Photo: Courtesy of Roxanne Merson
Photo: Courtesy of Roxanne Merson

The maintenance

I decided to go vegan in June of this year, and so far I’m loving it. Right around that time, I stopped counting calories as I had been up until that point. I’ve been focusing mostly on eating a lot more veggies than I ever have before. I always have a huge salad for lunch, filled with kale, romaine, and spinach, and whatever veggies I have on hand, like purple cabbage, carrots, onion, and cucumber. I top it with some beans or chickpeas, and some healthy fat like avocado or nuts and seeds.

My breakfast usually consists of some sort of green smoothie, always with frozen banana and almond milk as my base and spinach as my green. Then I’ll throw in some frozen berries, or I’ll have a chocolate shake with some cocoa powder. Supper is either stew, soup, curry, or pasta, but whatever I make I always make sure that I pack it with veggies. They’re so good for you and fill you up with so few calories.

I usually snack on fruit or nuts and seeds, but I also love dark chocolate. I will have the occasional junk meal or treat. My weakness is nondairy ice cream. I don’t like to cut anything out of my diet, but I prefer eating whole foods because they make me feel the best.

My current workout routine is 30-Day Shred by Jillian Michaels. This is the fifth time I’m doing it in a year and a half. I always come back to it because the results are insane in such a short period of time if you commit to it. I’ll usually do it five or six times a week until I finish all the levels. I love how strong I feel by the end, and it really sculpts my body. I never look more toned than when I finish that DVD. I recommend it to everyone because I consider myself “lazy,” but it’s the one thing I can always manage to get through.

It really is all about balance. I try to live by the 80-20 rule; that’s 80 percent of the time I eat healthy, and 20 percent I’ll allow myself to have something not so healthy. I believe in eating as many veggies as I want; I never restrict myself. Early on I had to come to terms with the fact that I could never go back to eating the way I used to. I’ll always have to be diligent with my habits, but that’s OK. The longer you are in maintenance, the easier it gets. It’s like you develop a sort of internal gauge that lets you know when you’ve had enough.

I do still weigh myself on a daily basis, but that’s mostly because I’m fairly new to not counting my calories, and I want to be sure I’m eating the right amount for me. If I notice my weight creeping up a little then I will scale my intake back a bit until I’m back down. I find it a heck of a lot easier to lose a pound or 2 than 5 or more pounds. That being said, everyone has a range that they feel comfortable at; no one stays exactly the same weight all the time. You also have to take into consideration other factors like sodium or PMS for women, causing water retention and showing up on the scale.

Another habit that helps me a lot is eating from smaller plates and bowls. I feel a lot more satisfied eating my meals this way because it looks like a lot more food than it is, and it totally works to “trick” my brain that I am eating more.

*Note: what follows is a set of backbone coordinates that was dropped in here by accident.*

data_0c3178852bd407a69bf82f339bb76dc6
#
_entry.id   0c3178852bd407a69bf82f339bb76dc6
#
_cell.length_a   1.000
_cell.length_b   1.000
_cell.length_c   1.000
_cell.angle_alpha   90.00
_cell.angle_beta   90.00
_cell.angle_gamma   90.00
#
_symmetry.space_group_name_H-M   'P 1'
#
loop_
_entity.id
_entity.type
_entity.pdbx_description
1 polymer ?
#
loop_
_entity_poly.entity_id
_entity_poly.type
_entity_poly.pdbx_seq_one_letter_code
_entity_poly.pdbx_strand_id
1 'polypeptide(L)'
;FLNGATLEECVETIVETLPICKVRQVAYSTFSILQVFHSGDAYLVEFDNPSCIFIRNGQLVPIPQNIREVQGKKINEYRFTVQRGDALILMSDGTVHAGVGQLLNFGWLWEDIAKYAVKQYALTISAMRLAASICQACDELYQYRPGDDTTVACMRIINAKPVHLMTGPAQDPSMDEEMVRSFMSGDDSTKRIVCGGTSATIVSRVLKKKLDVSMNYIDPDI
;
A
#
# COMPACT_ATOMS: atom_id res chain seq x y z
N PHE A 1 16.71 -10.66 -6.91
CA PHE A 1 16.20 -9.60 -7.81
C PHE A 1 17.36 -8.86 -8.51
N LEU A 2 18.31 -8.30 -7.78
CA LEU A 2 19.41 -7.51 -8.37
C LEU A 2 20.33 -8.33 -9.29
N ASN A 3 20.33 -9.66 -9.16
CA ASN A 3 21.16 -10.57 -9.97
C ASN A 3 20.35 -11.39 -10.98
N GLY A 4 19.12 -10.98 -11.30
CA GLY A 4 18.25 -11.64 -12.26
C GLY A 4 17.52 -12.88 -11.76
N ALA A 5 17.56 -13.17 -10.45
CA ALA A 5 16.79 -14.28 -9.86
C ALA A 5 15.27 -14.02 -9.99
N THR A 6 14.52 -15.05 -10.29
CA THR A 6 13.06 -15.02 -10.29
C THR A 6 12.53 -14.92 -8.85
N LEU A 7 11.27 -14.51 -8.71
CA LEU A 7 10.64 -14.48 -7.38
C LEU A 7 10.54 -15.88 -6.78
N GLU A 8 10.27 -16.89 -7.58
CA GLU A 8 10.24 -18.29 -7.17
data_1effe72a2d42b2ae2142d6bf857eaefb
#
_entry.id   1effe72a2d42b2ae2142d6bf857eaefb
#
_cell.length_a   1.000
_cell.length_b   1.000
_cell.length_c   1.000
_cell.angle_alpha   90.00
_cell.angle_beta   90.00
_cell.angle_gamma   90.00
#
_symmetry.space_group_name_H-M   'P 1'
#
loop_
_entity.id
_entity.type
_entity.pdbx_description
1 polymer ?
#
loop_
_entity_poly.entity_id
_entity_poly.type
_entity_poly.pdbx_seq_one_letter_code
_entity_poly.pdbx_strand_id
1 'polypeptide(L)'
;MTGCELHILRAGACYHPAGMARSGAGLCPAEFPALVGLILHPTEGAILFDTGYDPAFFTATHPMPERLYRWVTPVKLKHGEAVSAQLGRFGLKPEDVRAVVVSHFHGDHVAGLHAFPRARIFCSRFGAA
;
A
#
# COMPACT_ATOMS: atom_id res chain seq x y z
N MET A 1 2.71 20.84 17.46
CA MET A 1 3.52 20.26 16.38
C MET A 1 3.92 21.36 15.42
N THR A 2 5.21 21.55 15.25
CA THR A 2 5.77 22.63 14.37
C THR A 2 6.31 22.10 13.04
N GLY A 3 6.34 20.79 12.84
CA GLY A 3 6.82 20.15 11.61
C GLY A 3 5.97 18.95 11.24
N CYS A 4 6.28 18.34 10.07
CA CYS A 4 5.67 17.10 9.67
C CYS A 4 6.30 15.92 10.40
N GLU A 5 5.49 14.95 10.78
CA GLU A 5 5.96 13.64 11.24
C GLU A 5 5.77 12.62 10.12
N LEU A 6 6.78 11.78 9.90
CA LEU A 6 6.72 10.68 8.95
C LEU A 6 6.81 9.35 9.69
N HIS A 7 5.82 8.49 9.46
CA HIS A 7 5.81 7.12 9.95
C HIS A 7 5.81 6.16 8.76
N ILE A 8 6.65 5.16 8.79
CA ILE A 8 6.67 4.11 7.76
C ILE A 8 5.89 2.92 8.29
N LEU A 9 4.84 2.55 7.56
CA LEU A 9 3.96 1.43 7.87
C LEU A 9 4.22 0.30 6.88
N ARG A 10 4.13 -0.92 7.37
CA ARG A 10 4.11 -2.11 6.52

As funny as it sounds, I’m my own motivation. I lost the weight for myself, and I know I’ll never go back to being overweight again because I owe this to myself and it’s too precious to throw away. I can’t even count how many things have improved since starting this journey. I met my amazingly supportive partner, and I’m finally doing things my way. Losing 90 pounds wasn’t easy, but it was so worth it and it truly has changed me for the better. I want to help motivate and inspire others who have been through the same things that I have, by setting an example and being a positive role model.

Photo: Courtesy of Roxanne Merson
Photo: Courtesy of Roxanne Merson

The struggles

I do sometimes still struggle with body image issues. I have days where I feel bigger than I am. Sometimes it’s hard for me to still wrap my head around the fact that other people see me as small and that I am no longer overweight. Even now I still cringe when someone takes a picture of me because I used to hate having my picture taken. I’m only human, so I do still have self-doubt and question my ability to keep this up over the long term. But at the end of the day, I’m in control of me. There are no malevolent forces that are going to try to ruin all of my hard work. I have to trust that after two and a half years of maintaining my weight, that this is for life and that I can continue to do this.


Please be kind to yourself! It takes time for new habits to stick. You have to give yourself a chance to succeed. We all have days that aren’t as great as we wanted them to be, but that’s not a reason to just throw in the towel. Don’t try to be perfect all the time, just try to do better than you did yesterday. Eventually you’ll have more good days than bad days, and the bad days will become all but obsolete.

I highly recommend keeping a journal. It’s so great to be able to track your thought process and look back on it as you move along. Set small goals instead of huge ones; they feel a lot more attainable that way, like fitting into the next size down in pants. Small goals eventually add up to big ones.

You have to change your mindset and realize that this is an exciting journey, not a punishment with an end date. Trust in yourself, and take it one day at a time.

Need more inspiration? Read about our other weight loss winners!

Weight-Loss Win is authored by Andie Mitchell, who underwent a transformative, 135-pound weight loss of her own.